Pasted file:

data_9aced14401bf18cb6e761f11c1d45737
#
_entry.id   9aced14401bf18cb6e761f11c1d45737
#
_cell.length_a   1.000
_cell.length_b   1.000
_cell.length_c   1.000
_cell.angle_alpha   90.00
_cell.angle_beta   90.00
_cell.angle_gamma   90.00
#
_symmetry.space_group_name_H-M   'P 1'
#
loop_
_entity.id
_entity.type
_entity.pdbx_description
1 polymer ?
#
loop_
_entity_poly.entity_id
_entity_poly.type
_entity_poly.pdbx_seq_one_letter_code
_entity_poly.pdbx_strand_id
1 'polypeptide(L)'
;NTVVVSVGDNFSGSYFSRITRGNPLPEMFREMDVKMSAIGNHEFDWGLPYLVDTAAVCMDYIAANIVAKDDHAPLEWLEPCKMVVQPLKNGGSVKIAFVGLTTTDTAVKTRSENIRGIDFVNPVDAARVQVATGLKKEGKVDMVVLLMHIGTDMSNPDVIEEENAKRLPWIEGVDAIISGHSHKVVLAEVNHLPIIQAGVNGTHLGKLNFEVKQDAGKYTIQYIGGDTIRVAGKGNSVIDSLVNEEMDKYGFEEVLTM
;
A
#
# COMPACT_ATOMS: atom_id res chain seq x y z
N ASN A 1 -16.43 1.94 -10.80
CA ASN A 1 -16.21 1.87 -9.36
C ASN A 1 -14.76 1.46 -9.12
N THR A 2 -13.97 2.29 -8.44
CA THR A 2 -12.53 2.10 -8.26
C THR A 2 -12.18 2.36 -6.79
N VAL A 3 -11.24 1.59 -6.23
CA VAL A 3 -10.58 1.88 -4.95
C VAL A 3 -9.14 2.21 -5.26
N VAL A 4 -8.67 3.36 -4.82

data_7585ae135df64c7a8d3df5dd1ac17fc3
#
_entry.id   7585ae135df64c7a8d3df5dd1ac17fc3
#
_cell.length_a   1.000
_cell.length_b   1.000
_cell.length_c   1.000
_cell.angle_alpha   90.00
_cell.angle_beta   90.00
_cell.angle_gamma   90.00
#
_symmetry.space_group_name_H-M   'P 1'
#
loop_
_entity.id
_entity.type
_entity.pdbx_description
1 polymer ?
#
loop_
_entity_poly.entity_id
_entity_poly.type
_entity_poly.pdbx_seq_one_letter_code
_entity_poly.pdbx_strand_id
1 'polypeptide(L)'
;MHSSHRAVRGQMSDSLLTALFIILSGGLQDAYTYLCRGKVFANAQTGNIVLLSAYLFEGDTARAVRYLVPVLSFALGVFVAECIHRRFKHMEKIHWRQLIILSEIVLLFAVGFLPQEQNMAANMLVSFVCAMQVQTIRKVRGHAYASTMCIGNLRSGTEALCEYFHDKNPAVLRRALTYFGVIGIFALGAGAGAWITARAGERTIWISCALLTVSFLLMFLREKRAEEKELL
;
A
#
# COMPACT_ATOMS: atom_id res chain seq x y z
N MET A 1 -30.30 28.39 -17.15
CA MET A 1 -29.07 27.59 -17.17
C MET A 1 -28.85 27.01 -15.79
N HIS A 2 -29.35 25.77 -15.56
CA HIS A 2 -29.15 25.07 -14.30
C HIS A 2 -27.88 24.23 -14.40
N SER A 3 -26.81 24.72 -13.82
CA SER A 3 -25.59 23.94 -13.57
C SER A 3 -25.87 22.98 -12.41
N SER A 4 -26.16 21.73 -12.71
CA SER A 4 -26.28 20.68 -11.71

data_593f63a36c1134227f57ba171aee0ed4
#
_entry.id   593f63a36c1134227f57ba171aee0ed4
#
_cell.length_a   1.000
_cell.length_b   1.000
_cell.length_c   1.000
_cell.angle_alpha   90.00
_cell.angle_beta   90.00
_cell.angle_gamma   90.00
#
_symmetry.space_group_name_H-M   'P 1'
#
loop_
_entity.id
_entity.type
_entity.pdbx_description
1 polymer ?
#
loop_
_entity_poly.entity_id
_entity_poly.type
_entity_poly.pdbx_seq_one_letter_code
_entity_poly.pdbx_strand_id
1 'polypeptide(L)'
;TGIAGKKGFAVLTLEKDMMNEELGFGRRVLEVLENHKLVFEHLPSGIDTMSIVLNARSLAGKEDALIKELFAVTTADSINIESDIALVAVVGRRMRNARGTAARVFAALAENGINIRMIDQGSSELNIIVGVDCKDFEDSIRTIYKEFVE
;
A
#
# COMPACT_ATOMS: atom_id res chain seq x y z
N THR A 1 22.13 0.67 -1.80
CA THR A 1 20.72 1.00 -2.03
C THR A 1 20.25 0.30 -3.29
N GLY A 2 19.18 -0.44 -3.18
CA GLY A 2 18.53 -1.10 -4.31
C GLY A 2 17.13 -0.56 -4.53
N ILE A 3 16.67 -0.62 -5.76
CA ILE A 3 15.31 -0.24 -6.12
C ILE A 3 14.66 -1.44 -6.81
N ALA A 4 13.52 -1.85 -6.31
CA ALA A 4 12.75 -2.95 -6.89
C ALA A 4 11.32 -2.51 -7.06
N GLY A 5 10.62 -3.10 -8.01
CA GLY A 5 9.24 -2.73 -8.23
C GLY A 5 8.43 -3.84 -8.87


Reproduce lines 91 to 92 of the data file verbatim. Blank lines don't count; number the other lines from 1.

_cell.angle_gamma   90.00
#